Lots of abbreviations in this post but the aim is simple. Going back to working with LEDs, the idea is to control a RGB LED using the Netduino. The LED I have purchased is a common cathode LED the details of which can be found here.

The LED can be used either as a status display (using each of the three colours for a different status) or the three colours can be mixed to provide mixed colour output. This entry describes how to use the Netduino to provide a mixed colour output using PWM.

Wiring Up The Circuit

The LED is a common cathode LED with three anodes, one for each colour (Red, Green and Blue). This will require three pins on the Netduino in order to control the changing colours. Each of the three pins will require a current limiting resistor in order to ensure that we don’t try to draw too much current from the Netduino and burn out the pins. A quick application of Ohms law to ensure that we do not try and draw more than 8mA gave the following nearest equivalent resistors:

Red2V220 ohms
Green3.2V20 ohms (2 x 10 ohms)
Blue3.2V20 ohms (2 x 10 ohms)

The next step is to hook up the LED to the Netduino. This is done using three of the four PWM pins on the board. By using PWM we can vary the power supplied to each of the three pins on the LED. This will allow control of the amount of each colour generated which in turn will determine the colour of the LED. The image below shows the circuit set up on breadboard:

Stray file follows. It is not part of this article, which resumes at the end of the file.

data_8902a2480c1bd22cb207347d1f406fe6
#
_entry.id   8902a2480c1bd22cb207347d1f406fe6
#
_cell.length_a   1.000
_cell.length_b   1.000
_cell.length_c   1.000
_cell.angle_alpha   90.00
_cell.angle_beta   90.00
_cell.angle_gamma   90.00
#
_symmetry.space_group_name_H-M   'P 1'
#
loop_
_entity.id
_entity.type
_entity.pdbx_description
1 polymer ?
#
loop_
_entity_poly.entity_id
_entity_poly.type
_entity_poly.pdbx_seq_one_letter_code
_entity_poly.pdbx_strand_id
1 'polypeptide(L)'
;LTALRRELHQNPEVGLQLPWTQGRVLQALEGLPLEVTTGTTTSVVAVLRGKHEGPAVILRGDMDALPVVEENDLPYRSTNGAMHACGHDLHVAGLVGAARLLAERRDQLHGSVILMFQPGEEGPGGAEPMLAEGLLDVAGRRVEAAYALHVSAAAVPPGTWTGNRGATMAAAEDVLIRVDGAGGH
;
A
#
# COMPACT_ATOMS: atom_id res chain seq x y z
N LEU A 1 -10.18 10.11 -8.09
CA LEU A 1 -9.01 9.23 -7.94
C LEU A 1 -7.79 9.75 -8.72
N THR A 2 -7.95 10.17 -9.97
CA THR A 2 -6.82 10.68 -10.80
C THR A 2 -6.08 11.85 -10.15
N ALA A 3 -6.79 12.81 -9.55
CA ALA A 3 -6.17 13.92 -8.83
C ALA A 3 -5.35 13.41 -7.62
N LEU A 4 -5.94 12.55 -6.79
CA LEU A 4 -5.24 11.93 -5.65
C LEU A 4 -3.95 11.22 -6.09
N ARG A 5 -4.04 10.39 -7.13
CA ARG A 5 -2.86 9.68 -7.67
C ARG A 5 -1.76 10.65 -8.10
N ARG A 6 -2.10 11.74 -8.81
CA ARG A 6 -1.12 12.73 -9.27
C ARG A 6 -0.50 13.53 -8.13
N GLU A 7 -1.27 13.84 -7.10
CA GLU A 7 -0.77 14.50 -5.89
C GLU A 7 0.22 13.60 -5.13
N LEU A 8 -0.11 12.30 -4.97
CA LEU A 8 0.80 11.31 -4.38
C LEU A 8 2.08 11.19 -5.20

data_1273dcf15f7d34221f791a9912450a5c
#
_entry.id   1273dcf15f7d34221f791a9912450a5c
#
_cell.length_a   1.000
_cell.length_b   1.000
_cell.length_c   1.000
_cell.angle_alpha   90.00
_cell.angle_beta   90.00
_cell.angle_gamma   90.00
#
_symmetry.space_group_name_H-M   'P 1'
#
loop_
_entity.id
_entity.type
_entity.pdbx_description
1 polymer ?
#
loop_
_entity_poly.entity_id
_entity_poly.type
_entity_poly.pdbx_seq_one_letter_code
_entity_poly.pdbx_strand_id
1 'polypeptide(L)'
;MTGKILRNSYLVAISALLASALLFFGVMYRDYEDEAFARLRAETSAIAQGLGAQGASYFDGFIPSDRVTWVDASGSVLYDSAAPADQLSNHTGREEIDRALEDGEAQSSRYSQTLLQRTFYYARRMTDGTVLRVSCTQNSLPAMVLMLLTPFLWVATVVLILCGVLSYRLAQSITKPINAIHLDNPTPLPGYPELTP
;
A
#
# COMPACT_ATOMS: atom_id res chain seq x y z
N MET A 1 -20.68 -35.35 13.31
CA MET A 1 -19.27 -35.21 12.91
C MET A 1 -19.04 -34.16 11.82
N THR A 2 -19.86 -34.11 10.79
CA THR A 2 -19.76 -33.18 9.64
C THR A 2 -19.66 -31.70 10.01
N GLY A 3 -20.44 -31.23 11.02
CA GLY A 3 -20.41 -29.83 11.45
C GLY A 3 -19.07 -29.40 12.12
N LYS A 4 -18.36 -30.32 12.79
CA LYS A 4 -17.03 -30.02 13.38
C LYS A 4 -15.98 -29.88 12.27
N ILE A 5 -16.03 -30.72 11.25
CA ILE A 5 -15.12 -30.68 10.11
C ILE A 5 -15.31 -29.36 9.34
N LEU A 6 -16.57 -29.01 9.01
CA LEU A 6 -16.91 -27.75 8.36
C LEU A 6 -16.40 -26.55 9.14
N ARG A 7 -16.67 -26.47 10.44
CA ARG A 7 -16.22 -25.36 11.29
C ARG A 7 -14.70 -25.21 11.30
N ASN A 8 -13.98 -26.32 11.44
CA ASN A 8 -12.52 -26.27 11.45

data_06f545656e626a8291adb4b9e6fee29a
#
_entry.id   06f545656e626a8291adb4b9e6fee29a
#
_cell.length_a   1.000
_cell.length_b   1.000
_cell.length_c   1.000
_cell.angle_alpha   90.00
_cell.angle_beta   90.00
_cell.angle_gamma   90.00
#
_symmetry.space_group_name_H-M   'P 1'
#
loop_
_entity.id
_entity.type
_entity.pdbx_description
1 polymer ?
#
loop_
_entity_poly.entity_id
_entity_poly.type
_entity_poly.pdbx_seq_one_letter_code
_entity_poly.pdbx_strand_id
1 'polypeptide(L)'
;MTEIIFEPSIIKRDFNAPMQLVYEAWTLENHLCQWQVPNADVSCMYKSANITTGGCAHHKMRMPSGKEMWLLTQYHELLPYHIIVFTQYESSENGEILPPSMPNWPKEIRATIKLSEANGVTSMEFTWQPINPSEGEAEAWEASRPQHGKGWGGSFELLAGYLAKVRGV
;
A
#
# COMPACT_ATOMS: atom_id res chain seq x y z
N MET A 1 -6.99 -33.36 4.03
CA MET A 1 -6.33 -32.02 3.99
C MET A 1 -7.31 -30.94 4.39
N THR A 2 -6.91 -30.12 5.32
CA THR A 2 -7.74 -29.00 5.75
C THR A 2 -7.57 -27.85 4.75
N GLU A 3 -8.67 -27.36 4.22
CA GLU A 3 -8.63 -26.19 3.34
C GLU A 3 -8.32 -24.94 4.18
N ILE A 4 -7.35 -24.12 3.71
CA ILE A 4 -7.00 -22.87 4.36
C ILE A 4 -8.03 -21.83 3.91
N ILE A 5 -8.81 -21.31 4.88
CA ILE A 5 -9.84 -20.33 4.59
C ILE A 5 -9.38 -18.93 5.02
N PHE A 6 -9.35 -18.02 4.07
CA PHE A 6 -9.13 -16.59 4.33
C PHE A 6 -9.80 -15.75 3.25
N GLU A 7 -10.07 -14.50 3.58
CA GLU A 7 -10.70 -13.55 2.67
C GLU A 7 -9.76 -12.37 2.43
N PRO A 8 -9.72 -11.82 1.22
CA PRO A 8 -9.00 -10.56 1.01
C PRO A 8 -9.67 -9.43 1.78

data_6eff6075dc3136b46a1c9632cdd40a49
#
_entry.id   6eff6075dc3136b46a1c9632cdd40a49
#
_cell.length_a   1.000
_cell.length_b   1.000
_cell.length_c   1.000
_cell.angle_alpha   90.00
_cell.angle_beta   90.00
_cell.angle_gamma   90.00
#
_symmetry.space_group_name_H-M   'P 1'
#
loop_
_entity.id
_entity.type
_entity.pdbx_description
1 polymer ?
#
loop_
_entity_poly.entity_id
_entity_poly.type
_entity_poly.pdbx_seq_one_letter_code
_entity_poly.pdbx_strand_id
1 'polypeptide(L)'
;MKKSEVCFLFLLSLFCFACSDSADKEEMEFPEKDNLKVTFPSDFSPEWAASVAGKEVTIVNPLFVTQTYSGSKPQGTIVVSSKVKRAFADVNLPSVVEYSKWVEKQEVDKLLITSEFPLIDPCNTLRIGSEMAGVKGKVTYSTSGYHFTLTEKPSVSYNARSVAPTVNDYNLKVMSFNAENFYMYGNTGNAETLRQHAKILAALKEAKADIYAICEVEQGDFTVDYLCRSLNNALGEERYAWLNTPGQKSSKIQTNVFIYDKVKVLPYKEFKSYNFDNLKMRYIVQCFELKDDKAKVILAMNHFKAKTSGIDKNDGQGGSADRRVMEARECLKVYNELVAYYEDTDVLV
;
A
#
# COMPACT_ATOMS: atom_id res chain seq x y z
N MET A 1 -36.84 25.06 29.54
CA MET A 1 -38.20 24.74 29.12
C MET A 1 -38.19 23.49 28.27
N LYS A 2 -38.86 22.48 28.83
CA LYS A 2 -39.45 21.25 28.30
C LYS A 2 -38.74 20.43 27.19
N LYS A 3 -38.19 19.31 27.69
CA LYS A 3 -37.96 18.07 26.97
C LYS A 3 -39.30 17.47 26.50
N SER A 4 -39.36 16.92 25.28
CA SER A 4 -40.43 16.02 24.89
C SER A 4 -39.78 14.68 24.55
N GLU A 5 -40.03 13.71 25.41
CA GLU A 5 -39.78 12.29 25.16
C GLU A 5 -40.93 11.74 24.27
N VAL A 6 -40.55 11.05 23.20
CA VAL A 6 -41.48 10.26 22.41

The software uses PWM to control the power supplied to the LED. I found two articles which helped in understanding how this works, the first on Wikipedia and the second by Philip on the Netduino forums. The basic principle is that by varying the amount of time a pin is powered we can change the average power supplied by the pin. The following code show how this can be achieved using three of the Netduino’s PWM pins:

public static void Main()
    PWM red;
    PWM green;
    PWM blue;

    red = new PWM(Pins.GPIO_PIN_D6);
    blue = new PWM(Pins.GPIO_PIN_D5);
    green = new PWM(Pins.GPIO_PIN_D9);

    while (true)
        for (uint redDuration = 0; redDuration < 4000; redDuration += 1000)
            red.SetPulse(10000, redDuration);
            for (uint greenDuration = 0; greenDuration < 4000; greenDuration += 1000)
                green.SetPulse(10000, greenDuration);
                for (uint blueDuration = 0; blueDuration < 4000; blueDuration += 1000)
                    blue.SetPulse(10000, blueDuration);

The program simply cycles through a series of values for each of the selected pins and changes the amount of time each pin is active. The result is a LED which constantly changes colour.

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Saturday, February 12th, 2011 at 6:12 pm • Electronics, NetduinoRSS 2.0 feed Both comments and pings are currently closed.

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